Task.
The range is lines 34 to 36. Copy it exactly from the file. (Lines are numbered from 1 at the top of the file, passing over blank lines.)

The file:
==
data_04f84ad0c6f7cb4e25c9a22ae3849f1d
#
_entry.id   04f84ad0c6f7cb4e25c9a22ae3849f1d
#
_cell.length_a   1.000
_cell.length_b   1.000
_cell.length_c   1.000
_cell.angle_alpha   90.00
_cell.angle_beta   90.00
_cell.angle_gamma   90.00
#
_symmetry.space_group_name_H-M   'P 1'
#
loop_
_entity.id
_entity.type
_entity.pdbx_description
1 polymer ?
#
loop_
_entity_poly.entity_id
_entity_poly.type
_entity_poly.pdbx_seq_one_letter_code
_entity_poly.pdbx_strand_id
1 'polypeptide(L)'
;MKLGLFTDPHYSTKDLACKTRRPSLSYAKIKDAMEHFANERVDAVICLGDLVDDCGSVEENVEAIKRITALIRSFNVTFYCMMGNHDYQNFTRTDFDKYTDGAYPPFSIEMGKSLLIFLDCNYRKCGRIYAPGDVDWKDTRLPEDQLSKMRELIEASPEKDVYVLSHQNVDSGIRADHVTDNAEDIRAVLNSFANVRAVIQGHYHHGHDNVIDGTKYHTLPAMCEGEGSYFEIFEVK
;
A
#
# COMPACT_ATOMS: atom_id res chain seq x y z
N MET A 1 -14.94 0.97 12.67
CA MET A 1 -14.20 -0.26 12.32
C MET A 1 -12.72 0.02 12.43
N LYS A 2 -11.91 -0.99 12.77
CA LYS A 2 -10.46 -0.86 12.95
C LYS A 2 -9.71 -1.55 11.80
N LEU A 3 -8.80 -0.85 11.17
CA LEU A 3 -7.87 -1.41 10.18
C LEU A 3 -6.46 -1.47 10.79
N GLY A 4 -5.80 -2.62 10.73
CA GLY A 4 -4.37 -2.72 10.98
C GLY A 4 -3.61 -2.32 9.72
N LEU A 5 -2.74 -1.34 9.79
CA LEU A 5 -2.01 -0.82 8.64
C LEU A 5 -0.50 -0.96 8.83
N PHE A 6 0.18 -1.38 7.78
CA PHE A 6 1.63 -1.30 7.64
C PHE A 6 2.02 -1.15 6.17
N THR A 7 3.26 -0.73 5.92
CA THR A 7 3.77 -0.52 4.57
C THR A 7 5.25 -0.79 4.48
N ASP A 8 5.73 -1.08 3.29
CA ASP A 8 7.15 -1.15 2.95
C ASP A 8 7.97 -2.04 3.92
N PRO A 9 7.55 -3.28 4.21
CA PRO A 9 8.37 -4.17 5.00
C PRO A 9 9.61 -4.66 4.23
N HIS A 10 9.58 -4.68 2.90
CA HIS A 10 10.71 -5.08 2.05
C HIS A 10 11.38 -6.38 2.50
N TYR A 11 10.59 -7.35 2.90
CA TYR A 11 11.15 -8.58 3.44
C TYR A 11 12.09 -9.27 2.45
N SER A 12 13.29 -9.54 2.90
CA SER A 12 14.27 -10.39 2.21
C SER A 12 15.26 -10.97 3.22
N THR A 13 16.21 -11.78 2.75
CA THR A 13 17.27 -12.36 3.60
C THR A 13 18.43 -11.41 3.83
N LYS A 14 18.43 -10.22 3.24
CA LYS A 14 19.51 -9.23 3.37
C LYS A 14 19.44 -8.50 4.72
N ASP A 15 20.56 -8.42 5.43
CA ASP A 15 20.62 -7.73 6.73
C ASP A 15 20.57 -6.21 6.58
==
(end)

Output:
N LYS A 2 -11.91 -0.99 12.77
CA LYS A 2 -10.46 -0.86 12.95
C LYS A 2 -9.71 -1.55 11.80